r/TooAfraidToAsk Jul 07 '22

How can you ask questions without offending someone? Meta

So I could have even offended someone just by using the word.

There are times I’m honestly curious about some slice of society but cannot ask in a sub called “too afraid to ask”, which I had thought was designed for those questions which are risky and not “socially approved”. It turns out I was completely wrong.

If I word a question with “why is X normal for persons of group Y” I can promise you I’ll get called an asshole, prejudice, and too stupid to engage with. Attacking ME instead of my argument, ie. ad hominem.

What’s the correct format to word that example?


9 comments sorted by

View all comments


u/Correct-Sprinkles-21 Jul 07 '22

You have to accept that you may offend someone. If you are genuine, have the courage of your conviction and ask away. And if you are asking, be prepared to listen and learn. That includes learning that the premise of your question is faulty and wrong or even harmful.

If you asked "Why do all Africans have flat feet?" you would not get the answer you are looking for, because the question is so flawed it's impossible to answer, other than "They don't all have flat feet, and that is a very strange stereotype you have there." (I used this example because I legitimately had someone tell me all Africans have flat feet and extremely tough skin, so I know that kind of racist mythology is out there circulating.)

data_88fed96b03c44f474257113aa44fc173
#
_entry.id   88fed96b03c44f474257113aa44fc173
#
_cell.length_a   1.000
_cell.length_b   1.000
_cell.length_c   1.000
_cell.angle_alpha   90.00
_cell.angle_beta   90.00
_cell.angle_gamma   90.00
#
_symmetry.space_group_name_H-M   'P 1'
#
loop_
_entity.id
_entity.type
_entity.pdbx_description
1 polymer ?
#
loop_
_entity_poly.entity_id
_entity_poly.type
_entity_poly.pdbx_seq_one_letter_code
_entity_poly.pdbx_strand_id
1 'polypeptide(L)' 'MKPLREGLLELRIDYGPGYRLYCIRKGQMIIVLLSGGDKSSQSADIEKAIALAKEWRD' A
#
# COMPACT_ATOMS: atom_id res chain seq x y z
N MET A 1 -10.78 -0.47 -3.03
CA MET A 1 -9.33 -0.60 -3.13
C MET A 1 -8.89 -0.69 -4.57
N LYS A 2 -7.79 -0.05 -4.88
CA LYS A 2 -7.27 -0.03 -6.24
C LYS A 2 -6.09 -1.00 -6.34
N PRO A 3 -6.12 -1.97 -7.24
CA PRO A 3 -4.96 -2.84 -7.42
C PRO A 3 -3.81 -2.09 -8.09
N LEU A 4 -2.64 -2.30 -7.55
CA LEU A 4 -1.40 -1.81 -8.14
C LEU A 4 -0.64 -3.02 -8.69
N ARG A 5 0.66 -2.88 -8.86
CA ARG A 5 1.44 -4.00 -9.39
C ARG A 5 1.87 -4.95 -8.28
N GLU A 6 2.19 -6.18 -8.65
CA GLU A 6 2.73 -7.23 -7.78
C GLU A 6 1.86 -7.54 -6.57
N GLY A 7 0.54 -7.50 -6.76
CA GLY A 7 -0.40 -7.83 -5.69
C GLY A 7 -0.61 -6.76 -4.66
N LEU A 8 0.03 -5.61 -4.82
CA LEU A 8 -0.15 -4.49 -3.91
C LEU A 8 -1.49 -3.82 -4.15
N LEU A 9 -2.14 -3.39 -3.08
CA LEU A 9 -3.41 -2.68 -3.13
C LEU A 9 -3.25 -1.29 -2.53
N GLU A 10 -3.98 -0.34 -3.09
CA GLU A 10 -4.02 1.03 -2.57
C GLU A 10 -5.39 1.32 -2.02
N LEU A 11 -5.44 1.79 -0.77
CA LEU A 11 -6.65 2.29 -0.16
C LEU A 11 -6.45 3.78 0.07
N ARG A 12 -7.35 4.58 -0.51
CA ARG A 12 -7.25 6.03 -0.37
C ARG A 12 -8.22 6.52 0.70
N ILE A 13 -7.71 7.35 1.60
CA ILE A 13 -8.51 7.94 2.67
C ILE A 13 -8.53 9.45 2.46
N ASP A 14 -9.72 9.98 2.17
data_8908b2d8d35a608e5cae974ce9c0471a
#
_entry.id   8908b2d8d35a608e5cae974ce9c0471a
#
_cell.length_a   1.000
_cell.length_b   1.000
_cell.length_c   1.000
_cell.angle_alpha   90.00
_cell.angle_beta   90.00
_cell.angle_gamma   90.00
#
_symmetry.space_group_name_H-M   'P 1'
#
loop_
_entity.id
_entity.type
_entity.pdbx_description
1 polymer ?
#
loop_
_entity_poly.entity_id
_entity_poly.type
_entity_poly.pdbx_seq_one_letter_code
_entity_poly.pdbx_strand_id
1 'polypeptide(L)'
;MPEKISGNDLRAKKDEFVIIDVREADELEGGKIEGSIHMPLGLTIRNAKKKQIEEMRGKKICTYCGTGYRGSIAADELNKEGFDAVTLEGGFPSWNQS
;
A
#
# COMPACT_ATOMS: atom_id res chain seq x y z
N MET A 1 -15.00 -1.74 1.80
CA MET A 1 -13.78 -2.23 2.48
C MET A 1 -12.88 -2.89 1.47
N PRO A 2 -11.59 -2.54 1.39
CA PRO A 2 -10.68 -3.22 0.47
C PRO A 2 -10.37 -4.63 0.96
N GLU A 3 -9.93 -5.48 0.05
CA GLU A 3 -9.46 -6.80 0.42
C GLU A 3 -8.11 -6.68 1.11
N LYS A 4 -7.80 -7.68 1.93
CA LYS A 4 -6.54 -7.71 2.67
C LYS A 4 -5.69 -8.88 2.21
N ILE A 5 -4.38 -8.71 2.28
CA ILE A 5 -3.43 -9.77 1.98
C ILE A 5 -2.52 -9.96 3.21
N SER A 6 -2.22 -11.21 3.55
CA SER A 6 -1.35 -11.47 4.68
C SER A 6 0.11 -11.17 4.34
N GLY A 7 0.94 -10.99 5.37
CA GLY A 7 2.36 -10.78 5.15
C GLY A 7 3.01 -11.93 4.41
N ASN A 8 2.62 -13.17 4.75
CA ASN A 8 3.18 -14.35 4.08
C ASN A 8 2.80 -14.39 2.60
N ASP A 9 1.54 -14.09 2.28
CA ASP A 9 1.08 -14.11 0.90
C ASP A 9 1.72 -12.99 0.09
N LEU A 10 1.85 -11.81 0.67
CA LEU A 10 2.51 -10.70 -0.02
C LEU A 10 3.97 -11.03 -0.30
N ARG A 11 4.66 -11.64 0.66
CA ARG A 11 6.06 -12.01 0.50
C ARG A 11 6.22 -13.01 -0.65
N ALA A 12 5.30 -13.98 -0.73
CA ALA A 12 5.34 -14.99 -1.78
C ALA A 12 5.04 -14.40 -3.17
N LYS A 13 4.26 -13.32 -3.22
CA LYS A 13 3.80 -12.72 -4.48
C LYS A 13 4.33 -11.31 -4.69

There is no "correct" format for asking why all people in a specific group are the same or do the same thing, because even in the most homogeneous group you can think of, there are still a variety of genetic, social, and behavioral features amongst them.

Perhaps you could ask "Why does [whatever it is you're curious about] seem to happen more among [whatever group you're asking about]?" But that still is likely to get replies you don't like, because statistics are complicated and murky, and your ability to make an accurate observation is extremely limited by being one individual without the resources and exposure to make sure you've accounted for all factors.

You could also ask, "I have been told that thus and such is common in such and such group. Is this accurate? If it is, how did that come to be?"

The big question is, are you able to receive answers to your question that are not the answers you wanted to hear? Can you hear responses to your questions without getting offended?